A very large part of market research is based on asking people questions, for example in surveys, focus groups, depth interviews, and online discussions. In general, people are very willing to answer our questions, but the problem is that they will do it even when they can’t give us the right answer.
At IIeX last week Jan Hofmeyr shared the results of some research where respondents had been asked about which brand they buy most often and he compared it to their last 3 and last 6 purchases from audit data. He found that in the last 3 purchases 68% of people had not bought the product they claimed to buy ‘most often’, and in the last 6 purchases 58% of people had not bought their ‘most often’ brand.
The video below is designed for entertainment, but it illustrates the bogus answer problem really well:
There are two key reasons why asking questions can produce bogus answers:
- Social desirability bias. People are inclined to try to show themselves in the best possible light. Ask them how often they clean their teeth and they are going to want to give an answer that makes them look good, or at least does not imply they are lazy or dirty. In the video, many of the people know that music fans are supposed to know about music, so they don’t want to appear dumb.
- Being a poor witness to our own motivations and actions. Writers like Daniel Kahneman, Dan Ariely, and Mark Earls, have written about how people tend to be unaware of how they make decisions. Some of the people in the video are being primed in the question to assume that they know about the brand may possibly be deceived by their own thought processes, with what they do know being used a s pattern generator to produce plausible thoughts.
Of course, in addition to these two reasons, some people simply lie – but in my experience that is a tiny proportion (when seeking the views of customers and the general public) compared with the two reasons listed above. However, the problem of conscious lies increases if incentives are offered.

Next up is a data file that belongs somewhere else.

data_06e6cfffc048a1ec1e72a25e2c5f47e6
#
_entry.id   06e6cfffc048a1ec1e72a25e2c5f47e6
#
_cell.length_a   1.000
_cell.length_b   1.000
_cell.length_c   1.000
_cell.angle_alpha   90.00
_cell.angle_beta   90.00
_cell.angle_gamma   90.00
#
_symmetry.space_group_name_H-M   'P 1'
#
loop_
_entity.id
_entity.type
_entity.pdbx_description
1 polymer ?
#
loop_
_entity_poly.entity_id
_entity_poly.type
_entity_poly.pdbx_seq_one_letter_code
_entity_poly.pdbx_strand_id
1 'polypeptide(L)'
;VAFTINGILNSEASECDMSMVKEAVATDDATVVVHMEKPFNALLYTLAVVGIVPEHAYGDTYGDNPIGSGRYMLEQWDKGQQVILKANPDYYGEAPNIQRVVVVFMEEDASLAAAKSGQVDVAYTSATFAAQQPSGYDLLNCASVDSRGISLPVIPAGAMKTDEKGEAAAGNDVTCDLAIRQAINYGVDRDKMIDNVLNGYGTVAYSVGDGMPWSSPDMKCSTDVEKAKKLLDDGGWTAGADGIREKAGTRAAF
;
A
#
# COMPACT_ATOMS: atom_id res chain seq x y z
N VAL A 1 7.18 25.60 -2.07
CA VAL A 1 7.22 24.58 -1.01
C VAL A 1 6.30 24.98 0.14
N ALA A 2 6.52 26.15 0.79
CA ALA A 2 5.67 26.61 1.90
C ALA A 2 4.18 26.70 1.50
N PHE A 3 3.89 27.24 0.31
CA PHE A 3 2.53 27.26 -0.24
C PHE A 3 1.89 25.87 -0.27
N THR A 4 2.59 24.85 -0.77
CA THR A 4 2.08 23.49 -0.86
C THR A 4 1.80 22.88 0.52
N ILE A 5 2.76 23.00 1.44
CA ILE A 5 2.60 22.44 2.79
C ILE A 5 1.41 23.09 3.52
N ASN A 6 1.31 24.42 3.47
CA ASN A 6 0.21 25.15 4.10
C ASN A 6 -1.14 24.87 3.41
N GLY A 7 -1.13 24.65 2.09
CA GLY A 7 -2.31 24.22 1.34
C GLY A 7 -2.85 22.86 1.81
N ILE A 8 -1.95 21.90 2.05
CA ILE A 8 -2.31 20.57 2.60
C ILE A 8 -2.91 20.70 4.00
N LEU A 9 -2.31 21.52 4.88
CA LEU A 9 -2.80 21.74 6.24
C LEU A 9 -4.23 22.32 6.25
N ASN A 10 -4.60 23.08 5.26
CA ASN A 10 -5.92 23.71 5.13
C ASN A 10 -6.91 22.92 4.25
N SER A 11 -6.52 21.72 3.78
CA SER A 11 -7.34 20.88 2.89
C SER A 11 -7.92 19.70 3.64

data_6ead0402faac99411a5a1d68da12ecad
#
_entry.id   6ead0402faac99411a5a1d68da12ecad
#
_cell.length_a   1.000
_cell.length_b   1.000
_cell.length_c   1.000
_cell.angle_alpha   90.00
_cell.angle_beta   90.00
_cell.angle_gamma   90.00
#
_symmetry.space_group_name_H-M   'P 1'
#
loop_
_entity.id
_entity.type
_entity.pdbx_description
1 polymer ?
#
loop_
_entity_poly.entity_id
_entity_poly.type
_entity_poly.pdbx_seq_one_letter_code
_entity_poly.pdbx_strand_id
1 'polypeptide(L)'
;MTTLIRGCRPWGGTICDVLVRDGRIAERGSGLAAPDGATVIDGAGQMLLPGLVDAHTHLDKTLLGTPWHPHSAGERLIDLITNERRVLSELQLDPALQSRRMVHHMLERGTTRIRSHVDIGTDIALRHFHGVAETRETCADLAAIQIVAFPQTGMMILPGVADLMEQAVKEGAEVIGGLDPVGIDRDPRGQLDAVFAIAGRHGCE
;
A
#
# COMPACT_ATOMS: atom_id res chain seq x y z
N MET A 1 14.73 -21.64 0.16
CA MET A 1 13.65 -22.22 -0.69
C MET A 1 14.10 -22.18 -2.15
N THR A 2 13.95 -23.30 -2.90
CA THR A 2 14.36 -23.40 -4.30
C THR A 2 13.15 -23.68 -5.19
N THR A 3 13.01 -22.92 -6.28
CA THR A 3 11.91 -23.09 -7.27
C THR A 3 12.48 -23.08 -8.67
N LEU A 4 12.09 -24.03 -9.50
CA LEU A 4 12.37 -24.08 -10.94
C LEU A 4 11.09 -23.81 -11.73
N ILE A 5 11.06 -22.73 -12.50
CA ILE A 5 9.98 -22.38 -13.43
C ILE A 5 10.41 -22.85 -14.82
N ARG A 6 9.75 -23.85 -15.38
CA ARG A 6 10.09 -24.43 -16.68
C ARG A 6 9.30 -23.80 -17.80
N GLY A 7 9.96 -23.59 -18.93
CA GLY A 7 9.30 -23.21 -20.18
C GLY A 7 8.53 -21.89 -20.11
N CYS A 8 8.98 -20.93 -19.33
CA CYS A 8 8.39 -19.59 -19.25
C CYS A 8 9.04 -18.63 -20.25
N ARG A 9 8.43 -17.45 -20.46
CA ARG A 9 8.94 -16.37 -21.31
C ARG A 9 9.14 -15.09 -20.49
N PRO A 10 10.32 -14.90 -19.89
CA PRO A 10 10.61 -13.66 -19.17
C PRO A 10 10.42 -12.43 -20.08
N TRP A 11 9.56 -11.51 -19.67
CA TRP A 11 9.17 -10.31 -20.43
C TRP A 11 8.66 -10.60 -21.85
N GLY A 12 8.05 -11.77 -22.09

One way to reduce the number of false answers is to make it much easier for people to not answer a question, ideally by not having to say “I don’t know”, and letting people guide you to the strength of their answer. Look at the video again and you will see that many of the people being interviewed are trying to signal they don’t really know about the bands, for example “I don’t know any of their music but I’ve heard from my friends that ….”. For the sake of the interview and the comedy situation the interviewer presses them into appearing to know more. In an information gathering process we should take that as a cue to back off and make it safe or even ‘wise’ to avoid going any further.
Another important step is to avoid asking questions that most people won’t ‘know’ the answer to, such as “What is the most important factor to you when selecting a grocery store?”, “How many cups of coffee will you drink next week?”, “How many units of alcohol do you drink in an average week?”.If you’d like to know more about asking questions, check out this presentation from Pete Cape.
The problems with direct questions are one of the major reasons that market researchers are looking towards techniques that use one or more of the following:
- • Implicit or ‘neuro ‘techniques, such as facial coding, implicit association, and voice analytics.
- • Passive observations, i.e. recording what people actually do.
- • In the moment research, where people give their feedback at the time of an event, not at a later date via recall.